Patients who come to casualty wards and are established as not requiring emergency treatment but insist on being treated in a hospital casualty ward will have to pay a HRK 150 fee, Health Minister Dario Nakic told reporters on Wednesday after a government session.
Nakic explained what the reform of emergency health care, which is scheduled to begin in May, will look like. Regular procedure requires patients to first see their family doctor. Emergency treatment at hospital casualty wards will require patients to call 194 first, where qualified medical personnel will determine whether a case is an emergency and will refer patients on.
We propose that if somebody bypasses all these steps and insists on being treated in a hospital casualty ward, where it is determined that this was not necessary, that they pay HRK 150 for the examination, Nakic said. Should a doctor prescribe some form of therapy or infusion, that fee will be halved.
"In that case, the patient will be required to pay HRK 70. We wish to provide speedy treatment for those patients who truly are emergency cases and not have someone having a heart attack wait for 10 hours to be seen because that jeopardises that patient," Nakic said.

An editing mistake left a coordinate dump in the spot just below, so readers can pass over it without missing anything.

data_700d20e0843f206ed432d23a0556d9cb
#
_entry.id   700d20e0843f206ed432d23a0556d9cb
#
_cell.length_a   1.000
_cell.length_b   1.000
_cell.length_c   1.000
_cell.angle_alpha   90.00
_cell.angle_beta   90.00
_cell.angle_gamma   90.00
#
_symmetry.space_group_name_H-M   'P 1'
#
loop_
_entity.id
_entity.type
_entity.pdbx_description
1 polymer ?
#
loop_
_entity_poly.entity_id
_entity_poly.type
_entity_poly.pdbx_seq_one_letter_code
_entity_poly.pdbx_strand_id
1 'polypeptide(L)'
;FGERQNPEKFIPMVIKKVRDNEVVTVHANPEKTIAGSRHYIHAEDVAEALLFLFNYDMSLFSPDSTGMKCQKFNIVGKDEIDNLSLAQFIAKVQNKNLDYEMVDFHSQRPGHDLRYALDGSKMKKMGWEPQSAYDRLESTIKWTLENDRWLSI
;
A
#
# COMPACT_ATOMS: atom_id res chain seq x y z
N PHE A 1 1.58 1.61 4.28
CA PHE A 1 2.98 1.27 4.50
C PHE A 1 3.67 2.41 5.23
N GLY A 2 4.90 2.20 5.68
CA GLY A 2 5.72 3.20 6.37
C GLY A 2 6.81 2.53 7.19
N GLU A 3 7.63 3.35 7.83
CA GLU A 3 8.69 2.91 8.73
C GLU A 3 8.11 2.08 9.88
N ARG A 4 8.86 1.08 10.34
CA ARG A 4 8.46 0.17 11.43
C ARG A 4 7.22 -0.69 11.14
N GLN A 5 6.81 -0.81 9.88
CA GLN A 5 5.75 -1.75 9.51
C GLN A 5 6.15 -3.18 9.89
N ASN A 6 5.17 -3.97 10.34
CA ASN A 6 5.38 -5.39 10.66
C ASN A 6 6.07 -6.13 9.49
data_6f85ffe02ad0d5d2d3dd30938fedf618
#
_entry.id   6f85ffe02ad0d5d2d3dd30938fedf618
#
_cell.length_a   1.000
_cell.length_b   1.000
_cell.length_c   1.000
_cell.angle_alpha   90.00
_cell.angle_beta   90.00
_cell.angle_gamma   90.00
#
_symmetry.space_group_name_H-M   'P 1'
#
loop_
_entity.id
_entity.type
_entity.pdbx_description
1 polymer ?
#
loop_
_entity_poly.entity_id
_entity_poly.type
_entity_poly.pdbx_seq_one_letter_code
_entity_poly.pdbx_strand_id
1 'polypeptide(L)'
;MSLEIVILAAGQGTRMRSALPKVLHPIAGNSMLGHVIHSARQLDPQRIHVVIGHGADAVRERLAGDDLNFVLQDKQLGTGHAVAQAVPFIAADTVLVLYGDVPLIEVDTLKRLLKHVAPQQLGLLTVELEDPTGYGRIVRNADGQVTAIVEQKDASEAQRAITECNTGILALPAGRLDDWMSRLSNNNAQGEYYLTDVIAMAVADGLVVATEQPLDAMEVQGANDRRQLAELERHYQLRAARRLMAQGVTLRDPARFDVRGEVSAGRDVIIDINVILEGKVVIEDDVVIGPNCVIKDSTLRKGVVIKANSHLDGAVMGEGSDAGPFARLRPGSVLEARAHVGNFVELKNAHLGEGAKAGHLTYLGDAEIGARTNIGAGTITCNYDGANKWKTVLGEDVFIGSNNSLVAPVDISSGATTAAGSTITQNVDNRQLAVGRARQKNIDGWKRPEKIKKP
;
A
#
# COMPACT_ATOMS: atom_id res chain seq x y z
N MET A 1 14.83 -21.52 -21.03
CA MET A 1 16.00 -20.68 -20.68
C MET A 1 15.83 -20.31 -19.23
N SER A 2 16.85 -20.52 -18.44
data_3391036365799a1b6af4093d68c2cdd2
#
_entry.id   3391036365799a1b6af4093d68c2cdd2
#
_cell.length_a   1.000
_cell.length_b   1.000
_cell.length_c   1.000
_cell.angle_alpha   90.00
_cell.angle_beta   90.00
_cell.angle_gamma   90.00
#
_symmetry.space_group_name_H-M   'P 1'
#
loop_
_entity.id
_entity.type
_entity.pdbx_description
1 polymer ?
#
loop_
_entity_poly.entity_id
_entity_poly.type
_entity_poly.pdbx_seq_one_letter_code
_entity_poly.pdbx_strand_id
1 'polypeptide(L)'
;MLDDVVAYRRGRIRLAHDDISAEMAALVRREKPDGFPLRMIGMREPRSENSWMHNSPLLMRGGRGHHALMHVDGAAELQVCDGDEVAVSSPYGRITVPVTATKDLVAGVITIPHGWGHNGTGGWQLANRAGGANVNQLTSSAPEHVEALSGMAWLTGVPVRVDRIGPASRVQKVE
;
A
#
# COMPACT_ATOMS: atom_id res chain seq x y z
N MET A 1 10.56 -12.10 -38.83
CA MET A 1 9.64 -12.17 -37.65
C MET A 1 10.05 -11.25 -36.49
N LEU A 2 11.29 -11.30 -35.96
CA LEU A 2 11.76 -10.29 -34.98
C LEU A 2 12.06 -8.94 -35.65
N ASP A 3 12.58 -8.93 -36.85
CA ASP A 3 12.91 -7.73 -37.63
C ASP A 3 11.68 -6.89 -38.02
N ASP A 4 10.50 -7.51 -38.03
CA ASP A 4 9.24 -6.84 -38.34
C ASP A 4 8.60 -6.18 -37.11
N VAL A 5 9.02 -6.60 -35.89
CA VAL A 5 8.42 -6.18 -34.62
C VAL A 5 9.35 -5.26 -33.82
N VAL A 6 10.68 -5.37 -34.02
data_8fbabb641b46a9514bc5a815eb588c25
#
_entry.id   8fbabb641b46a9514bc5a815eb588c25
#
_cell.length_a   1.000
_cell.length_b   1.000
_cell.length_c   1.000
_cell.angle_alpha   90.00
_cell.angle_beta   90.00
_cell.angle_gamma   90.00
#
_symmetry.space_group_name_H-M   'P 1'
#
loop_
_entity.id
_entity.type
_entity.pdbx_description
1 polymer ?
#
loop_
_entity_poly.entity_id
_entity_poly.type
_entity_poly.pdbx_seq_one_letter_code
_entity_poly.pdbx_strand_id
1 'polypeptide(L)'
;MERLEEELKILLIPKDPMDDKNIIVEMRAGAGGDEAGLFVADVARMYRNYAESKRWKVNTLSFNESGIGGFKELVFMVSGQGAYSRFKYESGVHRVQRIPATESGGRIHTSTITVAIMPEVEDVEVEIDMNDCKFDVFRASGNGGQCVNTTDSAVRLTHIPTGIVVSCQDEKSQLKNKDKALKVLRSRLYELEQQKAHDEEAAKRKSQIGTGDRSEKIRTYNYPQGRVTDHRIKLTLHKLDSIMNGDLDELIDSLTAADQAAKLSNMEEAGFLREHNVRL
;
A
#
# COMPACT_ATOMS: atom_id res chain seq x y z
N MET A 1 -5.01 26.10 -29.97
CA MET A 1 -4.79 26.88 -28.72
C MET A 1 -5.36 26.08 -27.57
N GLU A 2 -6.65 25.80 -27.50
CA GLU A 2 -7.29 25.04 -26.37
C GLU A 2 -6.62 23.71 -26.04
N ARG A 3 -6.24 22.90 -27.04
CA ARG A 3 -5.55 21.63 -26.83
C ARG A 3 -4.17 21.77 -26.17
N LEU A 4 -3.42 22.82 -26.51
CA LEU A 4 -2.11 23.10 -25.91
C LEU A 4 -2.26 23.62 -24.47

Reporters were interested in supplementary health insurance and asked if the minister feared that young people would transfer their health coverage to private insurers and if that could undermine the system, Nakic responded that he wasn't afraid of that.
He recalled that a few years ago some beneficiaries paid HRK 130 for supplementary health insurance and that now the government was increasing the price from HRK 70 to HRK 89.
"Private insurance companies will compete with the Croatian Health Insurance Institute (HZZO). Based on all the information I have, I expect that all private companies that cannot sustain such a low level of supplementary health insurance will raise their prices. People have a choice," he said.
Nakic once again rejected media speculation on the privatisation of the health system and underscored that the announced reform measures were aimed at stabilising the public health system.